Protesters have staged an all-night sit-in at a library in south-east London against planned closures.
Campaigners against cuts at New Cross Library occupied the building on Saturday night and left at lunchtime on Sunday.
One demonstrator said he hoped this would be the start of more protests over library cuts.
Groups held "read-ins" and storytelling sessions at dozens of UK libraries on Saturday.
Philip Pullman and Mark Haddon were among a number of authors taking part in the national day of action on Saturday.
A group of about 15 people from the Save New Cross Library Campaign staged the all-night sit-in.
Protester James Holland, who spent the night at the library, said: "There is always a buzz when people cross over a little line and do something for themselves. It makes them feel empowered.
"The libraries are a big issue anyway but this shows that people can do something more. I just hope that this is the start of something rather than the end.
"Shutting libraries is a grave mistake for many local authorities."
A spokesman for Lewisham Council said: "Government cuts mean that we have to find savings of £88m over the next four years. The proposal to relocate some library services is just one of these.
"We appreciate people do have the right to express their opinions and demonstrate and we're not entirely surprised parts of the community feel strongly about this.
"We have carried out extensive public consultations on this and we do have to wait until the mayor makes a decision on library provision on 17 February."
More than 450 libraries and mobile services across the country are currently threatened with closure.
Some councils have said keeping libraries open would put services for vulnerable and elderly people at risk.
Lauren Smith, spokeswoman for Voices for the Library, said yesterday: "Local councils are having to make these decisions so quickly. Once a library is shut it will never reopen. When councils realise what they have done it will be too late."
Mr Holland suggested the council's elected mayor and executive directors could take pay cuts, but added that central government was "not off the hook".
"As far as I'm concerned there's money available all over the place, whether it's from tax-dodging corporations or if its bureaucracies in councils. I think the people who have really failed here are the politicians, it's a total failure of democracy.
"We need to save all public services and we don't need to cut any of them. I don't understand why people aren't looking at the genuine alternatives to fund public services and to getting the money from the people who can afford to pay it - that's exactly the answer."
'Narrowing of horizons'
Other events during Saturday included a rally outside Bolton's central library and a flashmob book reading at Cambridge Central Library.
Musician Billy Bragg sang and delivered a speech in Dorset, where library users attempted to take out the maximum number of books to empty shelves.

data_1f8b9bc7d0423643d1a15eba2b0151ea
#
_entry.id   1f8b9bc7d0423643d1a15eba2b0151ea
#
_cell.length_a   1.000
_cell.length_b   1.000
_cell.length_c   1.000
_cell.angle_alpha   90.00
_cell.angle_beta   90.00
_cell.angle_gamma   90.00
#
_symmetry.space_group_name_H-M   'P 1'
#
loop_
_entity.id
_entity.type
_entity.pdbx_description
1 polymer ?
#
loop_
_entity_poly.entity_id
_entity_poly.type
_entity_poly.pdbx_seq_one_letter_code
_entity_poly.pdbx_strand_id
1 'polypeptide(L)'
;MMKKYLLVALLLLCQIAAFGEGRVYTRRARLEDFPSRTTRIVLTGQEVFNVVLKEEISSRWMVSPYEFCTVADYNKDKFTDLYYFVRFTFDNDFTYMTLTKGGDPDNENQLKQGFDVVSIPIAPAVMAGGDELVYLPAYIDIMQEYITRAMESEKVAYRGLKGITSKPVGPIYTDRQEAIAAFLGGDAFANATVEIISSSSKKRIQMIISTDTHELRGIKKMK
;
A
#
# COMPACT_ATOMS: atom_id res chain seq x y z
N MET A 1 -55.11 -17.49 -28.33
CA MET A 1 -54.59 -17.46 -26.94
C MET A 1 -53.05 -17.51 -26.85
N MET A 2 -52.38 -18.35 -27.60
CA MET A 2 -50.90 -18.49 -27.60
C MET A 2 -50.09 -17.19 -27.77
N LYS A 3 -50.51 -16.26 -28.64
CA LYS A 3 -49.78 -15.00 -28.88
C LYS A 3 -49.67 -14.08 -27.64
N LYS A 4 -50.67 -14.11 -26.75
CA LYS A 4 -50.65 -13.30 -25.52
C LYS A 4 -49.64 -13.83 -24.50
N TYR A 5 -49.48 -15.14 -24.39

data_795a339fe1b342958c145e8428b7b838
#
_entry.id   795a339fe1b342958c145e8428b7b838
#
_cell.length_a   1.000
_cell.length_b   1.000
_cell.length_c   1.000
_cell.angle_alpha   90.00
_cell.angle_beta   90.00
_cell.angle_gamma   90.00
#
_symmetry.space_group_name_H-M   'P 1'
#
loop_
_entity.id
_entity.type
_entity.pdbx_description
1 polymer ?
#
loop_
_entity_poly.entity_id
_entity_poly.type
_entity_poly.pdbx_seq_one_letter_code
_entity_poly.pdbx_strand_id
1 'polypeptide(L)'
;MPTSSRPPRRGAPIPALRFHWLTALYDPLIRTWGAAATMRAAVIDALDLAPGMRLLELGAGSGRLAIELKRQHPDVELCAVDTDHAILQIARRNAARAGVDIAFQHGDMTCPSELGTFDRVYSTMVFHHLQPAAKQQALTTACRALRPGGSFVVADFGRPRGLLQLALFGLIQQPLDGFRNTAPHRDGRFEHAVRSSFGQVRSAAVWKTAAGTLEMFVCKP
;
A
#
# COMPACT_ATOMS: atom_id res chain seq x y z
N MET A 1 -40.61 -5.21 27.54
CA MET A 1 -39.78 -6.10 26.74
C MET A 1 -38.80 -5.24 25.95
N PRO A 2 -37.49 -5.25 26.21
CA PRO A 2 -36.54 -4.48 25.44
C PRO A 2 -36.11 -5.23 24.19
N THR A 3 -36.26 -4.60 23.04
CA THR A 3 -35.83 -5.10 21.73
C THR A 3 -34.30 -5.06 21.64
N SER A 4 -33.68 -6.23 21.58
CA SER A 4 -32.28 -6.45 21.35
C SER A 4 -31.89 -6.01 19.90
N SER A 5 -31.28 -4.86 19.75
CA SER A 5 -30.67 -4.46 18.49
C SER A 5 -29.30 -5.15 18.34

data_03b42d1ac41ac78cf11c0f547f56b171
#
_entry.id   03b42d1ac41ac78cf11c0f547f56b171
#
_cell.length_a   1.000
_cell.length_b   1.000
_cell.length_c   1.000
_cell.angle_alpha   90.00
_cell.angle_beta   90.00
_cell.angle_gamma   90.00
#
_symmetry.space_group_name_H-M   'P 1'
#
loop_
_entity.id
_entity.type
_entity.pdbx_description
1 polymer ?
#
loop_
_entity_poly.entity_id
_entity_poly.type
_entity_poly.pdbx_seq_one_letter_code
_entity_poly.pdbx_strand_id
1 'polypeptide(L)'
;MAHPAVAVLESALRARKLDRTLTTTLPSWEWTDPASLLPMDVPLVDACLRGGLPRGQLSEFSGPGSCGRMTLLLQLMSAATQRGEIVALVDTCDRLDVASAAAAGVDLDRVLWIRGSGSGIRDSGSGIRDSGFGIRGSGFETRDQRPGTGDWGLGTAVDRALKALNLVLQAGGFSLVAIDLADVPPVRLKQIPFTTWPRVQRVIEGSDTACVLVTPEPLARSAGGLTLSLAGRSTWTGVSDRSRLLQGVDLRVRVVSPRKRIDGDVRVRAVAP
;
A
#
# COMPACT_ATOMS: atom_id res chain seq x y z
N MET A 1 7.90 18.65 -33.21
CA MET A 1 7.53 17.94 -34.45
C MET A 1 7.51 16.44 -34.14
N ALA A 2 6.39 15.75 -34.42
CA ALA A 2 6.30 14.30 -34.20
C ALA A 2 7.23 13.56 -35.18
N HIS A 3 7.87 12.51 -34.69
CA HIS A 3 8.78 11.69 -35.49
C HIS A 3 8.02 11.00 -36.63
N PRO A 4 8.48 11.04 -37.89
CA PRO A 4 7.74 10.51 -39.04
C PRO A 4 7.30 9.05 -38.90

Children's author John Dougherty was among those attempting a mini-marathon "I love libraries" tour through Gloucestershire.
Glasgow-based children's author Julia Donaldson delivered a statement of protest to the Scottish Parliament in Edinburgh.
Comic writer Gervase Phinn sent a statement to Bawtry library in South Yorkshire, describing books as "the architecture of a civilised society".
He added: "Reading is the very protein of growth in learning. We must preserve our libraries."
His Dark Materials author Philip Pullman has been particularly vocal over proposals to close 20 of Oxfordshire County Council's 43 libraries.
He said the impact would not be easily measured. He said: "It's a kind of inward loss, a darkening of things, a narrowing of horizons that will gradually make us a less informed, less intelligent, less aware, less useful, less imaginative, less kindly people than we might have been."
But in a letter to the Guardian, Keith Mitchell, leader of Oxfordshire County Council, said the authors' calls to exempt libraries from cuts was "a call to heap more cuts on care of the elderly, learning disabled and those with mental health problems".
"Have they thought through the impact of their messianic message about literature on the most vulnerable in our society?"
Oxfordshire County Council defended its proposed cuts to libraries, saying it, like other councils, had a requirement to make "significant financial savings" to its budgets.
Doncaster is planning to axe 14 out of 26 branches, including Bawtry. Doncaster's mayor, Peter Davies, said he regretted having to cut funding to libraries, but said he was morally obliged to continue other vital services.
"Something that affects people's lives on a daily basis or turns them upside down completely, as you would if you closed an old folks' home, is totally unacceptable to me.
"Libraries are used by about 16% of Doncaster people and many of them not on a regular basis - it is unfortunate."